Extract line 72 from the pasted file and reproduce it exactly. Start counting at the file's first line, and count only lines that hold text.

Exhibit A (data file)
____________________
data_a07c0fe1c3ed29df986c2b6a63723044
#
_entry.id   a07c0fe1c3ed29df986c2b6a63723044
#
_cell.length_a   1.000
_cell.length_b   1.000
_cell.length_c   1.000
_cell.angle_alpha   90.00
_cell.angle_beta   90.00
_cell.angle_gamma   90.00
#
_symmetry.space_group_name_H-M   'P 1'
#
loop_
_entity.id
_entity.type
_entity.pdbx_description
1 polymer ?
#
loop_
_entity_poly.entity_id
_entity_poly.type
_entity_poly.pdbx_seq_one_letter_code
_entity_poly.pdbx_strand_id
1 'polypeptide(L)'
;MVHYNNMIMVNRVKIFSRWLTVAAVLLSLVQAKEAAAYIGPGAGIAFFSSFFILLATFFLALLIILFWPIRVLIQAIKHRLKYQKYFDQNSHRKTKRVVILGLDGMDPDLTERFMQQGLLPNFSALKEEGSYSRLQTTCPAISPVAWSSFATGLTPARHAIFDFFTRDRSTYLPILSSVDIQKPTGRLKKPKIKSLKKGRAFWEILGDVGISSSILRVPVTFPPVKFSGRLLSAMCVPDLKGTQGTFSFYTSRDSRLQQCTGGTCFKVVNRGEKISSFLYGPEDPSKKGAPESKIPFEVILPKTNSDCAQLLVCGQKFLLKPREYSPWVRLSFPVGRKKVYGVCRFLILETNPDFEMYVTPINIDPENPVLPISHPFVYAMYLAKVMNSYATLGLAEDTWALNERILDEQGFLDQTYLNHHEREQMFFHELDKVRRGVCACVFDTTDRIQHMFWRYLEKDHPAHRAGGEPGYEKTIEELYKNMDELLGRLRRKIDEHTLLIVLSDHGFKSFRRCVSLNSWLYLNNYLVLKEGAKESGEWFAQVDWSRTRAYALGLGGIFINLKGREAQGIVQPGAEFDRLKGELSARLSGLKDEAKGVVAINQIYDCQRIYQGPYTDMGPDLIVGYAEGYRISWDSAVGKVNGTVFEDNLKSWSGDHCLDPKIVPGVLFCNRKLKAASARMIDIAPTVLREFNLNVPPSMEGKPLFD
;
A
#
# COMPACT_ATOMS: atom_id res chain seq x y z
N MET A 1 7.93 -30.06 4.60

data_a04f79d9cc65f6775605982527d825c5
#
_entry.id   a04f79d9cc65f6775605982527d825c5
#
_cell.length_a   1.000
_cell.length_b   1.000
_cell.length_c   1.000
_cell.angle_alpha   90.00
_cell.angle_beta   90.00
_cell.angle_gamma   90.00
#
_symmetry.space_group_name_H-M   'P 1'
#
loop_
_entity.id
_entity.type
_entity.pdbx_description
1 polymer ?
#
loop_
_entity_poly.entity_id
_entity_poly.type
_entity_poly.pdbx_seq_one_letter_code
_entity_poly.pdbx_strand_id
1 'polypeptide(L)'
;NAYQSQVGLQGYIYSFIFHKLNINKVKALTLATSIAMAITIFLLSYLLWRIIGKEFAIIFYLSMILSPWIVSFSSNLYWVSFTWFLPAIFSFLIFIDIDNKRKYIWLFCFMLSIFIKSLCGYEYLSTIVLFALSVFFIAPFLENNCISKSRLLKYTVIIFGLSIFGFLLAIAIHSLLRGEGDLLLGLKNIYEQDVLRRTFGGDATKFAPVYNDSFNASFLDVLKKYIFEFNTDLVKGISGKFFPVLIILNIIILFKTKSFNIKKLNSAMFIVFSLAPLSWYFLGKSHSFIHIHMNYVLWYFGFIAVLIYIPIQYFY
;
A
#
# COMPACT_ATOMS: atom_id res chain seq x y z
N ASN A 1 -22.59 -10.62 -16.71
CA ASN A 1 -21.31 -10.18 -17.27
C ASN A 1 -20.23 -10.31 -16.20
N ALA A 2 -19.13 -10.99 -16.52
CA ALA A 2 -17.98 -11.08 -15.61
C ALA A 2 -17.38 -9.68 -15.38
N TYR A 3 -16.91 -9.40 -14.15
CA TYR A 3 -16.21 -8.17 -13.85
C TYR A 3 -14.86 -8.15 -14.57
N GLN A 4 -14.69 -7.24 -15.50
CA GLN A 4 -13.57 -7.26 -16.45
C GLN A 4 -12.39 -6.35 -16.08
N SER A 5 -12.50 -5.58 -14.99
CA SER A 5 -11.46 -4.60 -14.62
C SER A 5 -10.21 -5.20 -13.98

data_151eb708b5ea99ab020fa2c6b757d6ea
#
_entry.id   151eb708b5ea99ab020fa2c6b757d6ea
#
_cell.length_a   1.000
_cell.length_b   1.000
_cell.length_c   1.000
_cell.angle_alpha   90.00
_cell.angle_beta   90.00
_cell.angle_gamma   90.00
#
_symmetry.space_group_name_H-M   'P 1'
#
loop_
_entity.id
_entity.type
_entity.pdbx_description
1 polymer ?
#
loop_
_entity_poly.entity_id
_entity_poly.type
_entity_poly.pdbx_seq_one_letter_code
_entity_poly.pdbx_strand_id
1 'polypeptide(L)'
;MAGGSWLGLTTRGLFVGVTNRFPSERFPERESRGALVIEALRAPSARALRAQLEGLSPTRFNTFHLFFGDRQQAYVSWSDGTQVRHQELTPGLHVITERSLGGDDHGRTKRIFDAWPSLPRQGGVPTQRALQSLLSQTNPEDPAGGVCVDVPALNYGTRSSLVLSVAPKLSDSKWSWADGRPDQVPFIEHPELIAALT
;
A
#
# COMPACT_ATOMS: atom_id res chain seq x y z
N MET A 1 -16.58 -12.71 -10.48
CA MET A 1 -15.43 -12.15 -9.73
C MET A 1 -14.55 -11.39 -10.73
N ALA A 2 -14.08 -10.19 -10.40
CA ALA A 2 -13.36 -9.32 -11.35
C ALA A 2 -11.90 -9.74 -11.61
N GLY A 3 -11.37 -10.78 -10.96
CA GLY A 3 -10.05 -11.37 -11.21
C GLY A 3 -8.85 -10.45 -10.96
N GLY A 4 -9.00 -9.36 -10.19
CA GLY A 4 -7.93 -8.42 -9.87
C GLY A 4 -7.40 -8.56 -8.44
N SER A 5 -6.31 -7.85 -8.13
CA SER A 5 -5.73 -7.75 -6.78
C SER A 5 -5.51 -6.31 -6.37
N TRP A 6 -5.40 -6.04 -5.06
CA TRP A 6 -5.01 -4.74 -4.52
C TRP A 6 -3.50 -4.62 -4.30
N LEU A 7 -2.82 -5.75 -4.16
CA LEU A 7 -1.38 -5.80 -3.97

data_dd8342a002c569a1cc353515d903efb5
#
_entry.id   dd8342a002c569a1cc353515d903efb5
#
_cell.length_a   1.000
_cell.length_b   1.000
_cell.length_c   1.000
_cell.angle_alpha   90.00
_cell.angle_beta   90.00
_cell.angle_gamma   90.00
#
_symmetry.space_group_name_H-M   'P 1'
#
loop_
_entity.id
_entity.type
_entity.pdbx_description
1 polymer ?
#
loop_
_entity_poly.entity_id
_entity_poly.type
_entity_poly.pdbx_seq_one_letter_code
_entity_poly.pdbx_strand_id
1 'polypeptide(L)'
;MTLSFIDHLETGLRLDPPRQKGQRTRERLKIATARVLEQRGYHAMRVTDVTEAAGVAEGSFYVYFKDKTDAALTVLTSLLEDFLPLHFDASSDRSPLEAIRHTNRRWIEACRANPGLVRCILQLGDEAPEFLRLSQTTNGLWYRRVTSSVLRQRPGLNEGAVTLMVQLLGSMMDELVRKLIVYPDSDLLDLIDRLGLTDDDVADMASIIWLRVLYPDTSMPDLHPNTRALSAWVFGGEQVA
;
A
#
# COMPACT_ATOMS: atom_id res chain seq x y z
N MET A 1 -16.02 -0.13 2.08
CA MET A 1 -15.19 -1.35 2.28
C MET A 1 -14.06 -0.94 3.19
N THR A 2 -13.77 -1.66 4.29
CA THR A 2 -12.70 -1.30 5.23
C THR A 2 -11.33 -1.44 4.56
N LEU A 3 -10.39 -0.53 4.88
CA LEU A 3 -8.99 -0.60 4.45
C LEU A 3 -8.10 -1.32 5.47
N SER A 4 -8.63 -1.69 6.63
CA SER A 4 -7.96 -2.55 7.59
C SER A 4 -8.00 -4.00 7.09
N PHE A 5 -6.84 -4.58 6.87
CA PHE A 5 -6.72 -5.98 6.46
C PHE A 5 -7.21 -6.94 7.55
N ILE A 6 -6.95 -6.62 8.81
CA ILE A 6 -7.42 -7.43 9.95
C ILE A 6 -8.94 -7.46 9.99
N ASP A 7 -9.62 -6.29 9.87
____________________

CA GLN A 4 -13.57 -7.26 -16.45